Join Karen Christman in her quest to revolutionise regenerative medicine. Through innovative biomaterial therapies, she’s breaking down barriers of cost and invasiveness. Explore how her work is reshaping the landscape of regenerative medicine, offering minimally invasive solutions for a wide range of injuries and diseases.
Which wall does your research break?
We are breaking the wall to cost-effective, minimally-invasive regenerative medicine. Traditional regenerative medicine approaches like cell, gene, or growth factor therapy are very costly, which would limit widespread adoption. Biomaterials are emerging as a more cost-effective solution, but have previously required direct implantation or injection into tissue, which limits tissue access and distribution, and often requires more invasive procedures. We developed the first pro-regenerative biomaterial therapy that can be delivered via simple infusion into the bloodstream to target the microvasculature of injured or inflamed tissues, reduce vascular permeability, mitigate inflammation, and promote cell survival and tissue regeneration. This is a new paradigm for regenerative medicine, which can be applied to a wide range of injuries and diseases where there is inflammation and endothelial cell dysfunction. Efficacy has recently been shown in preclinical models of myocardial infarction, multi-organ failure, pulmonary arterial hypertension, and traumatic brain injury with many more potential indications. Therefore, this new technology has the potential to be a platform therapeutic for minimally invasive regenerative medicine. Manufacturing of biomaterials is more cost-effective than other regenerative medicine approaches, often by at least an order of magnitude, which could allow greater access for the millions of patients worldwide that are in need of a regenerative therapy.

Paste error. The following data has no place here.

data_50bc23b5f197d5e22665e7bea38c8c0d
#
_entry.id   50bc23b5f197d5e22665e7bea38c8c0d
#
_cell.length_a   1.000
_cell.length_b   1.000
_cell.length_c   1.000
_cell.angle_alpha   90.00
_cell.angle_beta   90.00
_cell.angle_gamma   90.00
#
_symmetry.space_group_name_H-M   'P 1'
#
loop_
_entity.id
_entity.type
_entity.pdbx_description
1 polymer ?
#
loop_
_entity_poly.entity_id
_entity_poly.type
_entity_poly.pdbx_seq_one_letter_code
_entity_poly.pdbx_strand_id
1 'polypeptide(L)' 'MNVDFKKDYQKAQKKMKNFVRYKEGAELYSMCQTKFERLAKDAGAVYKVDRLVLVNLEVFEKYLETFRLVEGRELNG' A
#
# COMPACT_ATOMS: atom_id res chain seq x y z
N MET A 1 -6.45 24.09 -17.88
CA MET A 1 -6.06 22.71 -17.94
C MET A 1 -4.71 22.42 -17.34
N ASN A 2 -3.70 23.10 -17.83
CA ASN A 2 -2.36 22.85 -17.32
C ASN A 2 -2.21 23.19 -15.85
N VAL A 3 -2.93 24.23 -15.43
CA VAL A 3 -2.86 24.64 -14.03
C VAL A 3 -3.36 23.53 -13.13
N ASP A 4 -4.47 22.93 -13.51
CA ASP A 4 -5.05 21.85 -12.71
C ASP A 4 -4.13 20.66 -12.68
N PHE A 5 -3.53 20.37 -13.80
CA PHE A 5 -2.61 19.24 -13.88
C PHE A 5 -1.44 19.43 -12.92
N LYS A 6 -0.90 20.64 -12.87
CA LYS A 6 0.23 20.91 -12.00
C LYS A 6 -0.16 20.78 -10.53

What inspired or motivated you to work on your current research or project?